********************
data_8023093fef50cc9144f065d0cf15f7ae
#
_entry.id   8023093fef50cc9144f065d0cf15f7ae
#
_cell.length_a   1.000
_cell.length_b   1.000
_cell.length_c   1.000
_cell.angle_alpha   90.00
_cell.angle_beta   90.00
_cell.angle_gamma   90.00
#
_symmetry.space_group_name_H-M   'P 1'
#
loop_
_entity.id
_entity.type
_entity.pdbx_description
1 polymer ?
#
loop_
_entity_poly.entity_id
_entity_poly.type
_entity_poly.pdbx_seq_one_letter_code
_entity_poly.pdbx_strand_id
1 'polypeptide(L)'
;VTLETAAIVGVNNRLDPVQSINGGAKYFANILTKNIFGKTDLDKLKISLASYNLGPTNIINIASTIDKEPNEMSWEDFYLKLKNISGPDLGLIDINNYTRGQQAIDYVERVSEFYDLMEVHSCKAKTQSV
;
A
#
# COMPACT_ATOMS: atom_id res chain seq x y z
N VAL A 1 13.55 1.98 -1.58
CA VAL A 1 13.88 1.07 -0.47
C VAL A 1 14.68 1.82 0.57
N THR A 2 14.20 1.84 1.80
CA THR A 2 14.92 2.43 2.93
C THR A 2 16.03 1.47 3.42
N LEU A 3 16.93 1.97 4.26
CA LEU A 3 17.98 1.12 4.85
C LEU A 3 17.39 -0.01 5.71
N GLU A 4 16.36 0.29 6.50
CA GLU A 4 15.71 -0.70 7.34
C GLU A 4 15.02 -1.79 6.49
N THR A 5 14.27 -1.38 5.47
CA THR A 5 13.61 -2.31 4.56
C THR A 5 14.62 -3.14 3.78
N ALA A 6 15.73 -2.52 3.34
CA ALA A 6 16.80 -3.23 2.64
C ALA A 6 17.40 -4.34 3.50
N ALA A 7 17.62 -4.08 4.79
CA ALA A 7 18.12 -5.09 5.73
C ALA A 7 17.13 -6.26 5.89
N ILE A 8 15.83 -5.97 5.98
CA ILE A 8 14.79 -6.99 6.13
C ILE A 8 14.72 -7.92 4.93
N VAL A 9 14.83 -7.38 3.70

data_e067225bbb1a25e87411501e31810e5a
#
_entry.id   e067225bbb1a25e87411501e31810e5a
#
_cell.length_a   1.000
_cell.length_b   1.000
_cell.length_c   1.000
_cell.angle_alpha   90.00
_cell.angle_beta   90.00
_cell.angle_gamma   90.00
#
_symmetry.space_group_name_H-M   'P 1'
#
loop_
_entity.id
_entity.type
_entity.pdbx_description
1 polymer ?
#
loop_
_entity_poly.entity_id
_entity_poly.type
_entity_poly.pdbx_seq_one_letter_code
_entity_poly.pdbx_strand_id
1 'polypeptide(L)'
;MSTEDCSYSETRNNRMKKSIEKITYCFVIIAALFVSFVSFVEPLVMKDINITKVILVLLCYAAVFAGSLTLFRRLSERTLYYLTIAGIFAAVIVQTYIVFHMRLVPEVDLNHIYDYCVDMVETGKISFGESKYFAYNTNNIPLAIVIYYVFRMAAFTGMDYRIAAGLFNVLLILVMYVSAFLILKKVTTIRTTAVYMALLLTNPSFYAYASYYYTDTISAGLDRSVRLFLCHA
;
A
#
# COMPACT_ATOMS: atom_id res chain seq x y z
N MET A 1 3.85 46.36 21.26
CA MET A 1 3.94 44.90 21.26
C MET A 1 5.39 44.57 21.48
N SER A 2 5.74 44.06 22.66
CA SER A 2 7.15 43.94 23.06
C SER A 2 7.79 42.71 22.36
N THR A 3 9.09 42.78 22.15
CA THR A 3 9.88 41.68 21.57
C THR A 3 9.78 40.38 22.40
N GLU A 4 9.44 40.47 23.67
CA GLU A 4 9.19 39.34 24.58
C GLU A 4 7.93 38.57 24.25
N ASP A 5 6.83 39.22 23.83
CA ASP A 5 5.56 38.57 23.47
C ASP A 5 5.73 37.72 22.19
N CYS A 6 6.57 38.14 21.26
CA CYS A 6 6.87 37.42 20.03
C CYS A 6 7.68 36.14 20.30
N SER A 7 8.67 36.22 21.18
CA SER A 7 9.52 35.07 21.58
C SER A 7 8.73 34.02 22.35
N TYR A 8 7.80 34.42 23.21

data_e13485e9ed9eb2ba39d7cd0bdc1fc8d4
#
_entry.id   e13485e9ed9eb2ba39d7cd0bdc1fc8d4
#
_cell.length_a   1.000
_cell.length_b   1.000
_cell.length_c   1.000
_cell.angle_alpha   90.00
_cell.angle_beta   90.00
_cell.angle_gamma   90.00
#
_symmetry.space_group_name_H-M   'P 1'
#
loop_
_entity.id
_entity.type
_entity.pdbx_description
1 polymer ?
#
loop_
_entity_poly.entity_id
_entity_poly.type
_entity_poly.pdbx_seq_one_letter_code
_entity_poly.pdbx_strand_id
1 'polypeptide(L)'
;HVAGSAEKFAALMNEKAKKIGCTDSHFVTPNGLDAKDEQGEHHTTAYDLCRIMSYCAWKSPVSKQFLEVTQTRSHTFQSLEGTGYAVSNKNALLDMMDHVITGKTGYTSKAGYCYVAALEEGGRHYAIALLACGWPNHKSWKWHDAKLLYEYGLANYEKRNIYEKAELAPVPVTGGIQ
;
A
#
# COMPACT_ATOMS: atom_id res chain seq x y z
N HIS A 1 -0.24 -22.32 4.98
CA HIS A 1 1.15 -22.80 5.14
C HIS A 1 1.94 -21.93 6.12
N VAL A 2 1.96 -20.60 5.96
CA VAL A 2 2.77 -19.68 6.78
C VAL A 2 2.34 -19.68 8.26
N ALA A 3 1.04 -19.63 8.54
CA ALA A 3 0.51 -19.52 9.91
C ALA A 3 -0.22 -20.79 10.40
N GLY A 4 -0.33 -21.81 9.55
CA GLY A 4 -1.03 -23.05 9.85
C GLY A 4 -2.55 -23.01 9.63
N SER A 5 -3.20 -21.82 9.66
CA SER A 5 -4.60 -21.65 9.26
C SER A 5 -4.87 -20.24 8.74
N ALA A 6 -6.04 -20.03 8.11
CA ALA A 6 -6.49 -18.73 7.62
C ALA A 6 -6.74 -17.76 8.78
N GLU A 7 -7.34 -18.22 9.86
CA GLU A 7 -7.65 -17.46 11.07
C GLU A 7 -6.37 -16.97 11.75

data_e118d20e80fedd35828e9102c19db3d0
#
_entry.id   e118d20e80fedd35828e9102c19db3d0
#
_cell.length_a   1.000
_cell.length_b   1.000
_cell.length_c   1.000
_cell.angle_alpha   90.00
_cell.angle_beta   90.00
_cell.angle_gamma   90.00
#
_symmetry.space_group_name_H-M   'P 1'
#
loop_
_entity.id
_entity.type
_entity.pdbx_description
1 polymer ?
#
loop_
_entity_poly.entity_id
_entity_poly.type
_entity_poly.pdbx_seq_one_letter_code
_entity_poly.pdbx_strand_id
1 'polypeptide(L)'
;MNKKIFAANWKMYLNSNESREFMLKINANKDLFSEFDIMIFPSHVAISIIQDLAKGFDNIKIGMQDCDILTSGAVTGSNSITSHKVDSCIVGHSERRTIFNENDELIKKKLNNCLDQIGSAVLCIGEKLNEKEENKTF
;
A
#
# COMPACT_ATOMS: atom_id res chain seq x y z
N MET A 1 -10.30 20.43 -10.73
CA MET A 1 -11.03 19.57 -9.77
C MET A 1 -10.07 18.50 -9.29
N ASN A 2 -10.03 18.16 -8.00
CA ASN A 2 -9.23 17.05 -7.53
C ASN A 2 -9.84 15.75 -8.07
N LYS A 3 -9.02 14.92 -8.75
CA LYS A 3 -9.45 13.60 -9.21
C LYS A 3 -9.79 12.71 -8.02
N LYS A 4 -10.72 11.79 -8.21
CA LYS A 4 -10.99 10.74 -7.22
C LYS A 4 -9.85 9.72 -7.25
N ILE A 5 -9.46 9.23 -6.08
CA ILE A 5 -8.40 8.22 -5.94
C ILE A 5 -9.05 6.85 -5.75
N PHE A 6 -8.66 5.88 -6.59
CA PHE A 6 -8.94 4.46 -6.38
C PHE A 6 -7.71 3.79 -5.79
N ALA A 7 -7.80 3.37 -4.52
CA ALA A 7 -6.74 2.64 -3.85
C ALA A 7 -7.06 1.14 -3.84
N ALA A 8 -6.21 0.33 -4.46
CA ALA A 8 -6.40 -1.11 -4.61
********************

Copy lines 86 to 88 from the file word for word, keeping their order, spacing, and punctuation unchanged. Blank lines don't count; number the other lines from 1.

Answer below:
N MET A 1 3.85 46.36 21.26
CA MET A 1 3.94 44.90 21.26
C MET A 1 5.39 44.57 21.48